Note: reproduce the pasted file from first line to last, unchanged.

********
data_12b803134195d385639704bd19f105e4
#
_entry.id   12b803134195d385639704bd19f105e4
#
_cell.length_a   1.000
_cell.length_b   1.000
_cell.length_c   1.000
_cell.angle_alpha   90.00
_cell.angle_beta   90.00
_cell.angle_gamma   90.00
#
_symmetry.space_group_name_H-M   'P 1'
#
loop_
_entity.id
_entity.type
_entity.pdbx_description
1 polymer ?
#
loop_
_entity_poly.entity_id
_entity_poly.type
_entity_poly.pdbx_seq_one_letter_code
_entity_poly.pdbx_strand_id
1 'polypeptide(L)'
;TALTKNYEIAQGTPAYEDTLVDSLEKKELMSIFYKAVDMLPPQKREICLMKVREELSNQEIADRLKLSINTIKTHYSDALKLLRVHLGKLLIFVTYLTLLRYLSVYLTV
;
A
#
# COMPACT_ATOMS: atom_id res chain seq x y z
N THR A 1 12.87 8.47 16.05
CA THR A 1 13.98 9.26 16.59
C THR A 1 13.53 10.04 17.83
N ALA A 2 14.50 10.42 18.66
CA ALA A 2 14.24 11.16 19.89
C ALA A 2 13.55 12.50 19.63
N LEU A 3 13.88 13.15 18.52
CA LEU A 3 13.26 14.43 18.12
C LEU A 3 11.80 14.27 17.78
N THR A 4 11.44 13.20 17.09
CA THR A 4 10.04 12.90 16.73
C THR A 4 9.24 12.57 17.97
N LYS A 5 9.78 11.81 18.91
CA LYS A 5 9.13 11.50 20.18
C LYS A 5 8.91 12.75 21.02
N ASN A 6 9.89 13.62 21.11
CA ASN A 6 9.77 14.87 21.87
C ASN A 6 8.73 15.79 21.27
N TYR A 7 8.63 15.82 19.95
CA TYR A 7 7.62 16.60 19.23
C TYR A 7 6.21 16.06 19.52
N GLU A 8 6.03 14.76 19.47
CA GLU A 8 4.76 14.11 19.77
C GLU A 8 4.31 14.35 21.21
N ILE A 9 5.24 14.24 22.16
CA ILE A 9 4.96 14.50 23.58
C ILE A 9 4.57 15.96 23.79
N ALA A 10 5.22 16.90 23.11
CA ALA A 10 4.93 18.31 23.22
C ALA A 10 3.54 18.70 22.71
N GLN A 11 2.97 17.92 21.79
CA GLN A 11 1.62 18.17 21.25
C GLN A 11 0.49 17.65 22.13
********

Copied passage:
data_12b803134195d385639704bd19f105e4
#
_entry.id   12b803134195d385639704bd19f105e4
#
_cell.length_a   1.000
_cell.length_b   1.000
_cell.length_c   1.000
_cell.angle_alpha   90.00
_cell.angle_beta   90.00
_cell.angle_gamma   90.00
#
_symmetry.space_group_name_H-M   'P 1'
#
loop_
_entity.id
_entity.type
_entity.pdbx_description
1 polymer ?
#
loop_
_entity_poly.entity_id
_entity_poly.type
_entity_poly.pdbx_seq_one_letter_code
_entity_poly.pdbx_strand_id
1 'polypeptide(L)'
;TALTKNYEIAQGTPAYEDTLVDSLEKKELMSIFYKAVDMLPPQKREICLMKVREELSNQEIADRLKLSINTIKTHYSDALKLLRVHLGKLLIFVTYLTLLRYLSVYLTV
;
A
#
# COMPACT_ATOMS: atom_id res chain seq x y z
N THR A 1 12.87 8.47 16.05
CA THR A 1 13.98 9.26 16.59
C THR A 1 13.53 10.04 17.83
N ALA A 2 14.50 10.42 18.66
CA ALA A 2 14.24 11.16 19.89
C ALA A 2 13.55 12.50 19.63
N LEU A 3 13.88 13.15 18.52
CA LEU A 3 13.26 14.43 18.12
C LEU A 3 11.80 14.27 17.78
N THR A 4 11.44 13.20 17.09
CA THR A 4 10.04 12.90 16.73
C THR A 4 9.24 12.57 17.97
N LYS A 5 9.78 11.81 18.91
CA LYS A 5 9.13 11.50 20.18
C LYS A 5 8.91 12.75 21.02
N ASN A 6 9.89 13.62 21.11
CA ASN A 6 9.77 14.87 21.87
C ASN A 6 8.73 15.79 21.27
N TYR A 7 8.63 15.82 19.95
CA TYR A 7 7.62 16.60 19.23
C TYR A 7 6.21 16.06 19.52
N GLU A 8 6.03 14.76 19.47
CA GLU A 8 4.76 14.11 19.77
C GLU A 8 4.31 14.35 21.21
N ILE A 9 5.24 14.24 22.16
CA ILE A 9 4.96 14.50 23.58
C ILE A 9 4.57 15.96 23.79
N ALA A 10 5.22 16.90 23.11
CA ALA A 10 4.93 18.31 23.22
C ALA A 10 3.54 18.70 22.71
N GLN A 11 2.97 17.92 21.79
CA GLN A 11 1.62 18.17 21.25
C GLN A 11 0.49 17.65 22.13